SEM is about producing compelling advertising that makes an online consumer click on the link within the advert. The more relevant an advert is to the search terms used, the more likely this is to elicit a clickthrough.
If a merchant can successfully match a product and the price, availability and delivery terms are reasonable then this will result in a sale.
A general rule of thumb is that Pay Per Click (PPC) campaigns will deliver around £1 of revenue per click through to the website across all products within paid search.
A well managed Google's AdWords campaign does a great job in delivering relevant traffic to your site.
However, if you leave AdWords alone to judge what is 'relevant' for your products or services you may uncover some surprising results.
We have compiled a list of frightening and sometimes comical examples from real campaigns.
Advert testing is critical to the continuous improvement of an Adwords campaign. It’s a reasonable bet that many of your competitors are testing new adverts, and hence improving their click through rates and conversion volumes over time.
Where do you think those clicks and sales are coming from?
In many ways, effective Adwords account management is a balancing act. Whether you’re trying to balance sales volumes with the cost per sale or trying to write a compelling advert whilst trying to stand out from your competitors, you’re often pulled in opposite directions.
I am often approached to appraise accounts for advertisers, and one of the most common problems that I see is also perhaps one of the most understandable, it’s the result of failing to find the balance between relevancy and optimisability.
According to the Catholic Church, there are seven deadly sins. They are, in effect, the root of all of the other sins.
Can the same be said of PPC? There are many, many mistakes that can be made, but can they be tracked back to seven root causes? And are these causes similar to the seven cardinal sins?
It’s not quite as ridiculous as it sounds…
Too many businesses seem to forget customer service and best
practice as soon as they venture online. They behave as though any sales
behaviour is allowed via the internet.
In fact, with so many people relying on the web for
shopping, socialising and research, these companies risk alienating huge
numbers of people and damaging their corporate reputations.
We’ve been testing the performance of Facebook advertising on our
Facebook optimisation platform, and how it performs against search for a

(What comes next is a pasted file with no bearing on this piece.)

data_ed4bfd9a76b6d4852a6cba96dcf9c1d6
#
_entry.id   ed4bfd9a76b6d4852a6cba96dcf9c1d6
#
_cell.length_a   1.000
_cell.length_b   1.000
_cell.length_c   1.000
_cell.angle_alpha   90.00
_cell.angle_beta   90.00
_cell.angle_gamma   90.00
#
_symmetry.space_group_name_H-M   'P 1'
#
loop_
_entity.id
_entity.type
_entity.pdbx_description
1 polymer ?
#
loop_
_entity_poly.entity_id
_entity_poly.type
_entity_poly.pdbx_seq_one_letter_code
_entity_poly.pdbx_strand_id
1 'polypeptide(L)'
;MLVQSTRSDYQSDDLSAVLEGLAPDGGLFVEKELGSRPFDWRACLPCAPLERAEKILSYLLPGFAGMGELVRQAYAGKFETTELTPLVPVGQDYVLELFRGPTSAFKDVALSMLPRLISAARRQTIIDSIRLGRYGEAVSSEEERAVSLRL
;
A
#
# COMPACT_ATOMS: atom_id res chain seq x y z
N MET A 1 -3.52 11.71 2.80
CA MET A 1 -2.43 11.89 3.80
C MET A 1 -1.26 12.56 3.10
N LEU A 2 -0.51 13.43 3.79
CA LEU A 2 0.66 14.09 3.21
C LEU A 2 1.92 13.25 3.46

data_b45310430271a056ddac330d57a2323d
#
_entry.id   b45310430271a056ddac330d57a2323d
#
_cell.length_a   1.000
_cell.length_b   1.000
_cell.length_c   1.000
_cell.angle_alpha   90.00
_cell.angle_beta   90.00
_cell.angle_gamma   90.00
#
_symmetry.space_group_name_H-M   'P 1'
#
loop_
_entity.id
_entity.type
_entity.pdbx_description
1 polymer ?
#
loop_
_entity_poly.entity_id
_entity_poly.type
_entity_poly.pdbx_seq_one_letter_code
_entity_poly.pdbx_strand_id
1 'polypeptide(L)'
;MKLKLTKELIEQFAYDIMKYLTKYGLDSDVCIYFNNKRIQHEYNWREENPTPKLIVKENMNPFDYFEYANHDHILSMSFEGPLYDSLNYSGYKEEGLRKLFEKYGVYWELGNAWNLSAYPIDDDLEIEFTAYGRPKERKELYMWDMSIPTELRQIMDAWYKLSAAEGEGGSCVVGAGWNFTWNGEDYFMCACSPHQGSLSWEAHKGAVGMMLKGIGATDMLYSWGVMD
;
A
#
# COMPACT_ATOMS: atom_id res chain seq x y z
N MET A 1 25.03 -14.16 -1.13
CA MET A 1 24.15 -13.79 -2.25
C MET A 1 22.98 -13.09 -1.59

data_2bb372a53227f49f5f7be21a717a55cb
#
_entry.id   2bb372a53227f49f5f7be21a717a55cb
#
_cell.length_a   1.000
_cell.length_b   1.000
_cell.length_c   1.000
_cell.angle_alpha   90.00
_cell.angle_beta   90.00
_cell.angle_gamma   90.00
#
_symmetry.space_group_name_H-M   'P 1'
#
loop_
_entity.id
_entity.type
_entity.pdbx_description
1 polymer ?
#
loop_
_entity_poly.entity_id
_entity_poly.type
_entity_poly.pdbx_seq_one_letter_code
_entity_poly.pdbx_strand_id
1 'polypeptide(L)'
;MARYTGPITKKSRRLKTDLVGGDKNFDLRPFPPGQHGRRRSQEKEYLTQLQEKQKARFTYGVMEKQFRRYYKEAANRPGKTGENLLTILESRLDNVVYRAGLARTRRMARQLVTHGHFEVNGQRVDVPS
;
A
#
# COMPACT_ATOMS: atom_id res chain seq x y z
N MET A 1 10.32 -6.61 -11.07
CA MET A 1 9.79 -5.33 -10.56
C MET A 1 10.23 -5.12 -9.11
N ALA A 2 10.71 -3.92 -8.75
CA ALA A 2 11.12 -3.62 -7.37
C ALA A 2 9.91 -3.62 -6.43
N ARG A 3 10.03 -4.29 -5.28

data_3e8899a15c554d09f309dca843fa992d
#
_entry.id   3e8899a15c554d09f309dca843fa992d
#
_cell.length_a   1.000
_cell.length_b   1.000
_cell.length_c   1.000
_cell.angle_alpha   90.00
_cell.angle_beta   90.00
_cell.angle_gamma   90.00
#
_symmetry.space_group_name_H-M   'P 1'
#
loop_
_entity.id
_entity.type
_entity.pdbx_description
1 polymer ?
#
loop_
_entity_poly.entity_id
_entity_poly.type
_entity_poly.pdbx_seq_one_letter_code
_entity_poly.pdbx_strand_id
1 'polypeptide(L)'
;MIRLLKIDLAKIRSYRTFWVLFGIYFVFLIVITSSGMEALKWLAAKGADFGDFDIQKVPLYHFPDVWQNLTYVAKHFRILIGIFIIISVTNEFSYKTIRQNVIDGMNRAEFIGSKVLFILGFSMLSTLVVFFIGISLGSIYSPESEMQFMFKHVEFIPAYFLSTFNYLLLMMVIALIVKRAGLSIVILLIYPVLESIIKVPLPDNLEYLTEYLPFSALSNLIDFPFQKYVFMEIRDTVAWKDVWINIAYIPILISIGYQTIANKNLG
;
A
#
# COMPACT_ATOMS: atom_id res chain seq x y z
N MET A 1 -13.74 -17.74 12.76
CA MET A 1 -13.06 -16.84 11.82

test sample of brand clients.
We did this by running two simultaneous
campaigns across search and Facebook for each client (both campaigns are
designed to work together, with a similar message and content). We’ve
measured the impact of each on conversions (predominantly sales and
registrations) on each brand’s website.
Now that TagMan has been tracking all the activity of some very big clients for a substantial period of time, we can provide some pretty definitive answers about how different campaigns appear in, and contribute to, the path to conversion.
From this data, we have proof that natural search and social media channels are vastly undervalued, while the effect of paid search is overstated...
(and many publishers) are wrestling with the problem of cross-channel
attribution: understanding what each channel adds to the entire process.
Producing a breadcrumb trail of user paths is too simplistic. The real key is understanding the incremental effect of each unit of media.
Search engine marketers tend to work in isolation. The SEO and PPC function sits in various departments depending on the company. Sometimes it's marketing, sometimes IT and other times web design or maybe e-commerce.
Most of the time though, integration with other business functions is minimal and work goes on without consideration for other business activities.
But search engine marketing should be something which is at the heart of a businesses operating online. Every part of your business should be aware of your search engine marketing strategy and how what they do, influences it.
An effective search engine marketing programme involves most areas of your business; here are seven business functions which should be involved in your search marketing.